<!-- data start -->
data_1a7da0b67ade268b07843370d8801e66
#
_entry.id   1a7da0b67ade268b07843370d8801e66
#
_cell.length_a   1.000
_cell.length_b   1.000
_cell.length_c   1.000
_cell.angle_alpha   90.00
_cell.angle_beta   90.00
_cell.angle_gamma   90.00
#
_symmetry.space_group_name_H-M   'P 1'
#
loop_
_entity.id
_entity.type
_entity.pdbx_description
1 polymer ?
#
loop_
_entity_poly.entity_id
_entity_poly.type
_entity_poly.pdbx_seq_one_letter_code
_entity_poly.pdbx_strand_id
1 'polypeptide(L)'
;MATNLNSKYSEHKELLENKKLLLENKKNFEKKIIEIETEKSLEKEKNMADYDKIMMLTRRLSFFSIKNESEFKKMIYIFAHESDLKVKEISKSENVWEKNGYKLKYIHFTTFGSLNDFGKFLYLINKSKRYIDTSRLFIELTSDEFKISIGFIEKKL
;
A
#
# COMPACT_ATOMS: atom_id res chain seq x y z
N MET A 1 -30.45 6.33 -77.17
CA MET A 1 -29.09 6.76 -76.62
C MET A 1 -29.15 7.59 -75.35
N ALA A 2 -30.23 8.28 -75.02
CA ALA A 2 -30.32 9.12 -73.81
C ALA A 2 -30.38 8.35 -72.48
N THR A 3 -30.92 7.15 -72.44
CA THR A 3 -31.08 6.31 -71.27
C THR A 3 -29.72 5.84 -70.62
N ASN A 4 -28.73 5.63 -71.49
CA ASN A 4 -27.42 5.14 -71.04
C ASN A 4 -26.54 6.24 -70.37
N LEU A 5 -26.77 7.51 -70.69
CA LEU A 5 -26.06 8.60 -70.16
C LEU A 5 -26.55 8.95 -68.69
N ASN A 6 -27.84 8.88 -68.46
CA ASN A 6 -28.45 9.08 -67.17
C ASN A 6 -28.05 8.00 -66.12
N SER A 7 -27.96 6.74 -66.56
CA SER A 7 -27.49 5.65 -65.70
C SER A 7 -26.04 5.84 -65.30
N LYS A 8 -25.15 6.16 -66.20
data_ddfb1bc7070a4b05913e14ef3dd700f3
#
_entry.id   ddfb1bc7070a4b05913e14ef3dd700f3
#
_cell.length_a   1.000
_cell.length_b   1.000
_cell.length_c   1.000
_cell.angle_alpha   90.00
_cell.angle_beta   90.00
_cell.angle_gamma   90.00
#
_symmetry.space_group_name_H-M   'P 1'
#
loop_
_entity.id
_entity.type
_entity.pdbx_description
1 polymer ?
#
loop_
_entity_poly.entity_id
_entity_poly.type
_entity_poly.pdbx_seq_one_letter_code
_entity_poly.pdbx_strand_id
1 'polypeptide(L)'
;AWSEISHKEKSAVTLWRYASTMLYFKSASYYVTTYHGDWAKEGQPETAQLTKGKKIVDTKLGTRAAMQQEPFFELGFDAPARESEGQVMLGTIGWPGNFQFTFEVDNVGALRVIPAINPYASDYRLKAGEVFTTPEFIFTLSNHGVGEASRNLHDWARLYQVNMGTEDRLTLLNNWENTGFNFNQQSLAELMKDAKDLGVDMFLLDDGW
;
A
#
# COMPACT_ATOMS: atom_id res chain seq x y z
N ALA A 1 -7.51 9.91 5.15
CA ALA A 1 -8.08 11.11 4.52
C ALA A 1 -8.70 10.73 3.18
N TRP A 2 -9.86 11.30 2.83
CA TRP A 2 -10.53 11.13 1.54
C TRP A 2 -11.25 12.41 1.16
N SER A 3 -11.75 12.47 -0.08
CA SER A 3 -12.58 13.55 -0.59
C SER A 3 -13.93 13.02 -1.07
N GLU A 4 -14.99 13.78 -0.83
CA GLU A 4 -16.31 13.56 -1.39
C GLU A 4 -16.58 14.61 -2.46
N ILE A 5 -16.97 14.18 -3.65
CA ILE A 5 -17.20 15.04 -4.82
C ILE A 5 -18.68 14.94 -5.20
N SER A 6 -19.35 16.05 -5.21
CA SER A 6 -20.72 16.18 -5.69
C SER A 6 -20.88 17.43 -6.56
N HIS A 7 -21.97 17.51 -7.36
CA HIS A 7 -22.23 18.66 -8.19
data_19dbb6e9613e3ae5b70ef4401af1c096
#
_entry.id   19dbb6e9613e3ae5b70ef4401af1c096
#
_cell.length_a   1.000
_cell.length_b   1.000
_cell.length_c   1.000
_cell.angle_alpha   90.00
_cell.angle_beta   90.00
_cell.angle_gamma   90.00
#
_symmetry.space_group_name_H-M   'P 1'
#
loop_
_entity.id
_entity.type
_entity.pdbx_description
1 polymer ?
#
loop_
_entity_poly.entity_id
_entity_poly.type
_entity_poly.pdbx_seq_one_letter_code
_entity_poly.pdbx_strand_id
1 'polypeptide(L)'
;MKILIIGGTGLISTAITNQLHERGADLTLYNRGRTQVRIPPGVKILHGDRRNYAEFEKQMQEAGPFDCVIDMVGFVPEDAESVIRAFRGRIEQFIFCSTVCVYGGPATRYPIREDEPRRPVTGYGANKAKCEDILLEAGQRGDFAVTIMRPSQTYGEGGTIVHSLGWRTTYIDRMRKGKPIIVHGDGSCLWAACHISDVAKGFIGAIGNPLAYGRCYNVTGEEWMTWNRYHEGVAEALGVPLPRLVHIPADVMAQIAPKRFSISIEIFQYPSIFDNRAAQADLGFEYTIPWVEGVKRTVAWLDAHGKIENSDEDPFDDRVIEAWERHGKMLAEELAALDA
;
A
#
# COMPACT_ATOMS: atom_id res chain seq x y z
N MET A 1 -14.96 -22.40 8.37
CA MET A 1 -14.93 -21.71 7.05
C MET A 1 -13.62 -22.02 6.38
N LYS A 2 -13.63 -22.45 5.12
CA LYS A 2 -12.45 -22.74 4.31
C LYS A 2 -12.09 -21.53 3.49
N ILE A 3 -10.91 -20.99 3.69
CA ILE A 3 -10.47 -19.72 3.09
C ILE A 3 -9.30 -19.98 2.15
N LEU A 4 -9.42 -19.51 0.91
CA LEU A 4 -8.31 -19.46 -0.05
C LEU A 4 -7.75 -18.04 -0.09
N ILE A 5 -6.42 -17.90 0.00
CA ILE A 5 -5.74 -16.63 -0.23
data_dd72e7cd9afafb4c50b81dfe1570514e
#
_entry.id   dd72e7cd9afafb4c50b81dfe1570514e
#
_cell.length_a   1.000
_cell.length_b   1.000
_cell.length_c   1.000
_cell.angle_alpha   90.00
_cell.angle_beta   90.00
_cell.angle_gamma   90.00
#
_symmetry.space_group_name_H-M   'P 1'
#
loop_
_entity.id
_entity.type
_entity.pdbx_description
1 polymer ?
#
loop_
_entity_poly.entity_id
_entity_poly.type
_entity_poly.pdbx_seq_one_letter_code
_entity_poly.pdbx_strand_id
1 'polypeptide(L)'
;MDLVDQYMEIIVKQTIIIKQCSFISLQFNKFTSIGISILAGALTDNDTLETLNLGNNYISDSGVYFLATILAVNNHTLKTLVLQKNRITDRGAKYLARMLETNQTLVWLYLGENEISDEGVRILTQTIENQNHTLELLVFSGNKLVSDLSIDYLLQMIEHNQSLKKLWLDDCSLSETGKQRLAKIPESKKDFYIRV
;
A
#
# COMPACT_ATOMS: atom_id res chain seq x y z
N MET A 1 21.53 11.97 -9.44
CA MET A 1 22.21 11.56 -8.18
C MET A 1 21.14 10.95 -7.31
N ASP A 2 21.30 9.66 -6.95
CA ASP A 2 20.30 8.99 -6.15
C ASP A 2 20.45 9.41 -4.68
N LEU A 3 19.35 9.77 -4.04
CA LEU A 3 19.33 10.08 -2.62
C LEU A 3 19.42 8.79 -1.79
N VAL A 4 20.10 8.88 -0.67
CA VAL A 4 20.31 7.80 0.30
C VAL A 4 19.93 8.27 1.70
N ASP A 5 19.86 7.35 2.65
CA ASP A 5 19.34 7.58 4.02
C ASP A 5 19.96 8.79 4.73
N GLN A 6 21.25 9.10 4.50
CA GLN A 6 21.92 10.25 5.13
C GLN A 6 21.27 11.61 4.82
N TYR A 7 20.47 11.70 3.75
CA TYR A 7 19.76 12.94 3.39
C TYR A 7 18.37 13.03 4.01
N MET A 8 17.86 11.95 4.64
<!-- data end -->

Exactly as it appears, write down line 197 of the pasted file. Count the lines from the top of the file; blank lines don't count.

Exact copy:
C TYR A 7 18.37 13.03 4.01